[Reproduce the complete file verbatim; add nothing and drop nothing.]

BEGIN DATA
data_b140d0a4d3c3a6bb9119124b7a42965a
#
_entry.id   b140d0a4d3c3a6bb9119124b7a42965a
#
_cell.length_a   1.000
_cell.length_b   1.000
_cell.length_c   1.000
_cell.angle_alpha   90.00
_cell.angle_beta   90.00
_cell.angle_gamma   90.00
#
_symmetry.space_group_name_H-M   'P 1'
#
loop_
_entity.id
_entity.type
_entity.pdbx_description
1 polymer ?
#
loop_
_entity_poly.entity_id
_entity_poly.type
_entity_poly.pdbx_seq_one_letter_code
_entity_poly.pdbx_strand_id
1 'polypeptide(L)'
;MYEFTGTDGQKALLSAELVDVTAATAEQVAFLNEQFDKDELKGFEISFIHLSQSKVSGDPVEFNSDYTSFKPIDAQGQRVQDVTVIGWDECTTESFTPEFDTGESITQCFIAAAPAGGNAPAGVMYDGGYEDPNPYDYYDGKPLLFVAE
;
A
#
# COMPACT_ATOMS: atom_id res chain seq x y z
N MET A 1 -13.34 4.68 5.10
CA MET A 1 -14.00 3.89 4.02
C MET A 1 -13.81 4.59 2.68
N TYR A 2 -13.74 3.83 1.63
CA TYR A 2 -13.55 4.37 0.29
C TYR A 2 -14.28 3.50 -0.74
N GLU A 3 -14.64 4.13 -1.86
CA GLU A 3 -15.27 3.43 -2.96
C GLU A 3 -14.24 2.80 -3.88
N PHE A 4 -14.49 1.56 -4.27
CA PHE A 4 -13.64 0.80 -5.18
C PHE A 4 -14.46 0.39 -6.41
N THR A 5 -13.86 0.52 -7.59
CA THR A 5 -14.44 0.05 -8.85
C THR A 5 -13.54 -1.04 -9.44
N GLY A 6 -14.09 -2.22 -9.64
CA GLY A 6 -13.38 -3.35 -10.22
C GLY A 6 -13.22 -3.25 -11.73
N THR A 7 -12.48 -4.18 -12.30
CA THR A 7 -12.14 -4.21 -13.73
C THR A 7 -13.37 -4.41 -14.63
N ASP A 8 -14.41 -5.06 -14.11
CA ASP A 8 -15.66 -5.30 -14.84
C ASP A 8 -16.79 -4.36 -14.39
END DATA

data_b140d0a4d3c3a6bb9119124b7a42965a
#
_entry.id   b140d0a4d3c3a6bb9119124b7a42965a
#
_cell.length_a   1.000
_cell.length_b   1.000
_cell.length_c   1.000
_cell.angle_alpha   90.00
_cell.angle_beta   90.00
_cell.angle_gamma   90.00
#
_symmetry.space_group_name_H-M   'P 1'
#
loop_
_entity.id
_entity.type
_entity.pdbx_description
1 polymer ?
#
loop_
_entity_poly.entity_id
_entity_poly.type
_entity_poly.pdbx_seq_one_letter_code
_entity_poly.pdbx_strand_id
1 'polypeptide(L)'
;MYEFTGTDGQKALLSAELVDVTAATAEQVAFLNEQFDKDELKGFEISFIHLSQSKVSGDPVEFNSDYTSFKPIDAQGQRVQDVTVIGWDECTTESFTPEFDTGESITQCFIAAAPAGGNAPAGVMYDGGYEDPNPYDYYDGKPLLFVAE
;
A
#
# COMPACT_ATOMS: atom_id res chain seq x y z
N MET A 1 -13.34 4.68 5.10
CA MET A 1 -14.00 3.89 4.02
C MET A 1 -13.81 4.59 2.68
N TYR A 2 -13.74 3.83 1.63
CA TYR A 2 -13.55 4.37 0.29
C TYR A 2 -14.28 3.50 -0.74
N GLU A 3 -14.64 4.13 -1.86
CA GLU A 3 -15.27 3.43 -2.96
C GLU A 3 -14.24 2.80 -3.88
N PHE A 4 -14.49 1.56 -4.27
CA PHE A 4 -13.64 0.80 -5.18
C PHE A 4 -14.46 0.39 -6.41
N THR A 5 -13.86 0.52 -7.59
CA THR A 5 -14.44 0.05 -8.85
C THR A 5 -13.54 -1.04 -9.44
N GLY A 6 -14.09 -2.22 -9.64
CA GLY A 6 -13.38 -3.35 -10.22
C GLY A 6 -13.22 -3.25 -11.73
N THR A 7 -12.48 -4.18 -12.30
CA THR A 7 -12.14 -4.21 -13.73
C THR A 7 -13.37 -4.41 -14.63
N ASP A 8 -14.41 -5.06 -14.11
CA ASP A 8 -15.66 -5.30 -14.84
C ASP A 8 -16.79 -4.36 -14.39